The taste of freedom was a short one for Linda Gibbons.

Just three days after being released from her latest prison term for demonstrating at a Toronto abortion site, the diminutive grandmother was arrested July 31 outside the “Scott Clinic” for allegedly violating terms of a “temporary” court injunction enacted in 1994 that prohibits pro-life activity within certain distances of specified Toronto abortuaries.

It has been Crown and police practice to charge her with disobeying a peace officer, instead of the more appropriate charge of violating a court injunction. Pro-life activists believe this is a politically motivated tactic to deny Gibbons a jury trial and the ability to challenge the constitutionality of the injunction.
A trial date on the latest charge is scheduled for Sept. 13.

At the July 28 trial on the earlier charge of disobeying a peace officer over an incident outside the Scott Clinic last May 15, an Ontario provincial court judge took a subtle jab at the injunction. Upon the reading of the charge, Justice J. Sutherland immediately questioned how it was possible to obstruct a peace officer by disobeying a court order. Crown Attorney L. Shin offered a convoluted explanation that revolved around the view that it was Gibbons’s failure to leave the injunction zone when ordered to do so that constituted obstruction.

“I’m not sure that’s correct,” replied the skeptical judge.

Nonetheless, the case proceeded with Sutherland entering a not guilty plea on Gibbons’s behalf after she remained silent, as has been her consistent practice in solidarity with the voiceless unborn.

Sheriff David Usher, who has commonly been on the scene when Gibbons has staged her demonstrations, testified that he was summoned to the site on May 15 after a call from abortuary staff advising that pro-life protesters were outside the building in contravention of the court order.

Interestingly, perhaps hinting at the cozy relationship abortuary staff have with law enforcement authorities, Usher used only her first name in saying that “Maria” (abortuary director Maria Corsillo) told him the abortuary was in operation while Gibbons was within the injunction zone.

He added Gibbons was holding a sign depicting a baby with the caption, “Why, mom? When I have so much love to give,” held pamphlets and had strewn a number of plastic fetuses along the sidewalk in front of the abortuary. After being handed a written copy of the court order, Gibbons tore it up and threw it to the ground, he said.

Usher then summoned two police officers who had attended to arrest Gibbons, who remained silent throughout. Gibbons said not a word through the entire court hearing, simply rising from her seat in the prisoner’s box when addressed by the judge and sitting down afterward.

After observing that the wording in the information on the charge was “unusual” and “odd,” Sutherland found Gibbons guilty. Shin then asked the judge to levy a stiff sentence of six months in prison in addition to time already served, making for a total imprisonment of eight and a half months. She said “denunciation” and “general deterrence” were the motivating factors in requesting such a heavy penalty.

“She wants to be a martyr, doesn’t she? It certainly looks that way,” Sutherland remarked in reply. About 15 of Gibbons’s supporters in the courtroom – many from the Show the Truth tour, which was in town – winced in anticipation of the coming sentence.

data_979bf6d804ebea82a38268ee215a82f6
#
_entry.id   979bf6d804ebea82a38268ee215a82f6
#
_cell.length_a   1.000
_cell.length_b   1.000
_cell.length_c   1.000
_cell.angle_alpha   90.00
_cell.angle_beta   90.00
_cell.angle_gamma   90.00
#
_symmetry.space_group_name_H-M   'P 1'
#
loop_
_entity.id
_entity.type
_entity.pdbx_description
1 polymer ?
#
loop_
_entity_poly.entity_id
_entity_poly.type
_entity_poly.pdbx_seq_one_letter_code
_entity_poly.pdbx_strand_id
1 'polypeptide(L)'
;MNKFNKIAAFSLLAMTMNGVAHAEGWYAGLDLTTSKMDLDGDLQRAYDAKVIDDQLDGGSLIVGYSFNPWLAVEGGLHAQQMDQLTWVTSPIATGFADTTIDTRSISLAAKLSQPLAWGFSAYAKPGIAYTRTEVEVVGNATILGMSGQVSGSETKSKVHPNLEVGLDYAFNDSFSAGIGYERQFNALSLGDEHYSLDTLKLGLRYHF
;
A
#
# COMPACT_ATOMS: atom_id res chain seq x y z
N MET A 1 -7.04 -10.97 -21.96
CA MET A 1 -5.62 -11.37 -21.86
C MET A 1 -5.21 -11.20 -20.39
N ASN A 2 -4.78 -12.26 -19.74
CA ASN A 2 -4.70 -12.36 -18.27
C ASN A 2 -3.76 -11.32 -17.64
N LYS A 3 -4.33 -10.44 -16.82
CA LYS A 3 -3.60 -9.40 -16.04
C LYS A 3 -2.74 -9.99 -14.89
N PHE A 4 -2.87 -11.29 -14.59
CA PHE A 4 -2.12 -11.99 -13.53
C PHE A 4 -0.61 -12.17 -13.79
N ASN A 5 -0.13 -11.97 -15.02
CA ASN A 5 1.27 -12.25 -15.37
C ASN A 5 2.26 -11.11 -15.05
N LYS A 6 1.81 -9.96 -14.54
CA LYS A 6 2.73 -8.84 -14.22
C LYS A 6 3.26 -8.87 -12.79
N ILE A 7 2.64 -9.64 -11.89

However, the judge went on to give Gibbons a two-for-one credit on time already served, translating to five months. Noting that it was difficult to come up with an appropriate sentence in light of the fact that Gibbons would go out of her way to violate the injunction regardless, and any penalty he laid down would not make a difference, he sentenced her to five months imprisonment – including time already served. With the two-for-one credit, that meant she would serve only one more day in jail with no probation order in addition.

In a handwritten letter afterwards, Gibbons described it as “the trial that wasn’t” and commended the presence of Show the Truth personnel as “unapologetically bold and robust.”

“Their witness was both seen and felt,” she wrote, noting that court personnel murmured about the assembled crowd. ““It gave me immense satisfaction that the languid legal muscle being flexed in the court basement to weaken our public witness was at that moment being trumped by the Show the Truth dynamism above on College Park and in the courtroom. Kudos to those who waited on court and put shoe to pavement.”

As far back as 1998, Campaign Life Coalition has been protesting that police and Toronto Crown attorneys have been laying inappropriate charges of obstructing a peace officer on Gibbons and others who have been arrested for peacefully violating the court injunction. CLC has called this a “serious abuse of legal process” and has pointed to a 1998 case in which the late Rev. Ken Campbell had his charge of obstructing a peace officer thrown out by Justice Milton Cadsby, who termed it baseless.

Cadsby also questioned the legitimacy of the injunction, noting that, as a “temporary” measure, it was time it was re-examined. The injunction had been engineered by the virulently pro-abortion NDP government and its extreme feminist attorney-general, Marion Boyd, who went on to mishandle the Paul Bernardo-Karla Homolka murder case. Successive Progressive Conservative and Liberal governments have failed to either drop the injunction or move to make it permanent.

“The Toronto police and the Ontario attorney-general appear to be directed by abortion clinic staff to bypass normal legal process to avoid any interference with clinic abortion activity,” CLC said in a 1998 statement. Remarkably, a decade later, that state of affairs still exists.